"Once the phone call was over, she immediately proceeded to yell, 'Get out of here! You can't afford this! Get Out!'. At first, I thought it was a joke and said with a smile 'ma'am, I'm just looking'. 'Get out!' She said as she was shooing me out."
While tears ran down her face, her father, who just got there, asked Jocelyne what had happened. After she explained to him, he went inside to speak to the shopkeeper.
"He told her in French, 'That is my daughter you treated so badly.' She seemed a bit confused as my dad looks like a white Frenchman," Jocelyne wrote.
"'You can't treat people like this just because they look different. She's just a young girl interested in what you have to sell. If she wanted she could buy your entire shop!' I'm thinking, 'way to go, dad' and at the same time thinking, 'I definitely can't afford the whole shop. Are you kidding me!'"
Even after all this, the shopkeeper just apologised to her dad, but not to Jocelyne.
Moiz Noor from Pakistan, who currently lives in Germany, and has travelled to India, Iran, and Switzerland among other countries, experienced racism in France
"It happened at the central station in Strasbourg, France. I was waiting inside for the departure of my bus back to Germany. An undercover police officer comes to me, displays his badge, and asks to see my passport. I show it him, he checks the visa and walks away," Moiz wrote, adding that in a little while, *"a group of 3 police officers in uniform come strolling, and one of them catches a glimpse of me as they are walking past. She motions it to the other 2 officers, they turn around and come over to me. So I know that they weren’t notified by the first officer and that it was "random"."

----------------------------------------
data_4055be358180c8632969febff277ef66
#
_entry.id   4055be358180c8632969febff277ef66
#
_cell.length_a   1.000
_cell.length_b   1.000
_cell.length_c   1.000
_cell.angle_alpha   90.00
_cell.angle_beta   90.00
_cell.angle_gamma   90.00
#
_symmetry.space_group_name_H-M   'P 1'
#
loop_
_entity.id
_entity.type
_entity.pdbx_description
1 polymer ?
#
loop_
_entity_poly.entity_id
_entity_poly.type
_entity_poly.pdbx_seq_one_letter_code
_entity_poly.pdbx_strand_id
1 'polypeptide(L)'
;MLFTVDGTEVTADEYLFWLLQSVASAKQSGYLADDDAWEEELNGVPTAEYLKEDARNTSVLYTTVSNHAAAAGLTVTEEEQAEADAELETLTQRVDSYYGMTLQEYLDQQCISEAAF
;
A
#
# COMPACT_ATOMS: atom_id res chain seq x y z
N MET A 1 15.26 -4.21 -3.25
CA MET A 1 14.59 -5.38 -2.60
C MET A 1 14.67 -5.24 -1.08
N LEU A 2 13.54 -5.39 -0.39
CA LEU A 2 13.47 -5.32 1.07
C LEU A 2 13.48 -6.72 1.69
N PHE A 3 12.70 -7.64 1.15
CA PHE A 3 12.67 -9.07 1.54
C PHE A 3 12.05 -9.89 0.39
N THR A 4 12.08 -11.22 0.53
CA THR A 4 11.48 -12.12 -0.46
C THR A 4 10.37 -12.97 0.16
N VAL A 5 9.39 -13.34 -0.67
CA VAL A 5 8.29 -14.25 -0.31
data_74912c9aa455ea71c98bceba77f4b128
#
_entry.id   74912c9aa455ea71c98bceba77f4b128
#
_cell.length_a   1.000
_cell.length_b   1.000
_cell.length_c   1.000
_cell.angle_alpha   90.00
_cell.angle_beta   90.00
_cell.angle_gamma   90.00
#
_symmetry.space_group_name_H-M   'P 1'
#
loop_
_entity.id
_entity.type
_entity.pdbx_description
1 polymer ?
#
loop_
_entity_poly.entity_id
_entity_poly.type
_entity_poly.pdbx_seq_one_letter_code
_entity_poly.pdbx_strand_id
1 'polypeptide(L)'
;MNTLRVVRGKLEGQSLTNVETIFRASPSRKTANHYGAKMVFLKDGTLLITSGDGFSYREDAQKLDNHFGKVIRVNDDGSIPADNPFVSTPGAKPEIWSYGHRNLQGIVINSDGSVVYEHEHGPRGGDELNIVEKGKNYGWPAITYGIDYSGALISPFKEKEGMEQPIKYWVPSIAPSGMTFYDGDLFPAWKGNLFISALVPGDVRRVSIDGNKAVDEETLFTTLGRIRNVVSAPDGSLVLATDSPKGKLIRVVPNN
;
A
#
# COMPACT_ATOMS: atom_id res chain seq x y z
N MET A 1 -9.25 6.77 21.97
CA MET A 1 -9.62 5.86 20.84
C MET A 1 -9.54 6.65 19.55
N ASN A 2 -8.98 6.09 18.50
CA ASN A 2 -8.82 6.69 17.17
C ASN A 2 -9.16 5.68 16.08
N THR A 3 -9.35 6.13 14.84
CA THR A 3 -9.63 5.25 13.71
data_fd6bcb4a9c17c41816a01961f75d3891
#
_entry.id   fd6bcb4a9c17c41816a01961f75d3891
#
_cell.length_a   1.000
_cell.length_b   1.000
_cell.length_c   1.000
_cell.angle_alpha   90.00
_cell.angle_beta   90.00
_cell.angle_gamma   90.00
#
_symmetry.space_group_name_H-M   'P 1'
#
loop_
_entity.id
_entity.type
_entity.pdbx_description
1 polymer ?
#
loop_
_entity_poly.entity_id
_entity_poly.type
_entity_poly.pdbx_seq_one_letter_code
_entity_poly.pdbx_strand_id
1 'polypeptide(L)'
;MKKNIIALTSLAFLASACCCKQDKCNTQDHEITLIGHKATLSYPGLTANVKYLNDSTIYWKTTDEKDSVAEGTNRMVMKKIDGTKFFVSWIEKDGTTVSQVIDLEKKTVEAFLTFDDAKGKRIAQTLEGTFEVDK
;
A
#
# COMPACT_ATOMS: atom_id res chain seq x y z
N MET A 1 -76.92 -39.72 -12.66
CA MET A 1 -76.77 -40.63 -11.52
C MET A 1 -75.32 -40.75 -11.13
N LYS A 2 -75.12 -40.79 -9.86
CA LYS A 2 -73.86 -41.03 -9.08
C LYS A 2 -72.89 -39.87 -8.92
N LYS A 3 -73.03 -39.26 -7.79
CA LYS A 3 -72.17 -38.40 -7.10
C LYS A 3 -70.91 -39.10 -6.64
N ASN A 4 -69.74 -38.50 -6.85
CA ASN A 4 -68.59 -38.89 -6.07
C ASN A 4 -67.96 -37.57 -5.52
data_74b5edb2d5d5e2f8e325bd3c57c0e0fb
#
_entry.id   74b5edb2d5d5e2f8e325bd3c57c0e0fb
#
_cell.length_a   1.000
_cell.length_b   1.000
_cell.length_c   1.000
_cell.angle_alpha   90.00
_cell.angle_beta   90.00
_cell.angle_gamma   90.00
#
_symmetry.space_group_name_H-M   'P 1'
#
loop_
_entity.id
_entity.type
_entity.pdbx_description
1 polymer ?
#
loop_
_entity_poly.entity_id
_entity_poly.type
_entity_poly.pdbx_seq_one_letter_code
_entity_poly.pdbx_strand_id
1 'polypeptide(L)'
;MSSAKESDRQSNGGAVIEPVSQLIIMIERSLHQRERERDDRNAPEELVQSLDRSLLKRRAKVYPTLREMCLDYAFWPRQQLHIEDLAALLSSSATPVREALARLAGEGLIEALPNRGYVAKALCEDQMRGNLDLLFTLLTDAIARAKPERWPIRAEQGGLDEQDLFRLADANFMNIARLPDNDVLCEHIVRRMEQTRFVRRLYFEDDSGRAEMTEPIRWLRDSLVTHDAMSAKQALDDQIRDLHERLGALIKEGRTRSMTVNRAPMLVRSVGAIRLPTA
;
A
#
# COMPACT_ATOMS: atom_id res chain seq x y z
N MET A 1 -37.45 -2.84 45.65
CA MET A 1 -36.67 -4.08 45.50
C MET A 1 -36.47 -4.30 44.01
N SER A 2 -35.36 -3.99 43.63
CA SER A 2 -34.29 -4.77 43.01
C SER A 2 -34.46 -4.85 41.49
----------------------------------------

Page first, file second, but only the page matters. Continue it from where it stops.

They ask to see his passport and tell him that he doesn't have the necessary visa for France, contrary to the fact that it was a Germany long-term visa Type D which counts as a Schengen Visa. They then ask him to follow them. Moiz writes that the whole drill of walking behind 3 police officers with all his luggage inside a crowded train station was an extremely humiliating experience.
"They take me to their office and search ever single part of my bag. After they find nothing suspicious or anything in my bags, they start making some calls and working something out on the computer, while I sit there for around 20 minutes. Finally, they let me go with around 7 minutes left for the departure of my bus," Moiz wrote in the Quora thread, where his comment received over 4K upvotes.
As Moiz was leaving, the police officers told him to "get the ‘proper visa’ before coming next time". However, Moiz writes, if he wasn't carrying the proper visa, he was certain that they wouldn't even let him leave. This happened in October last year.
Where did you experience racism (if any)? How did you deal with it? Use the comment section below to let us know.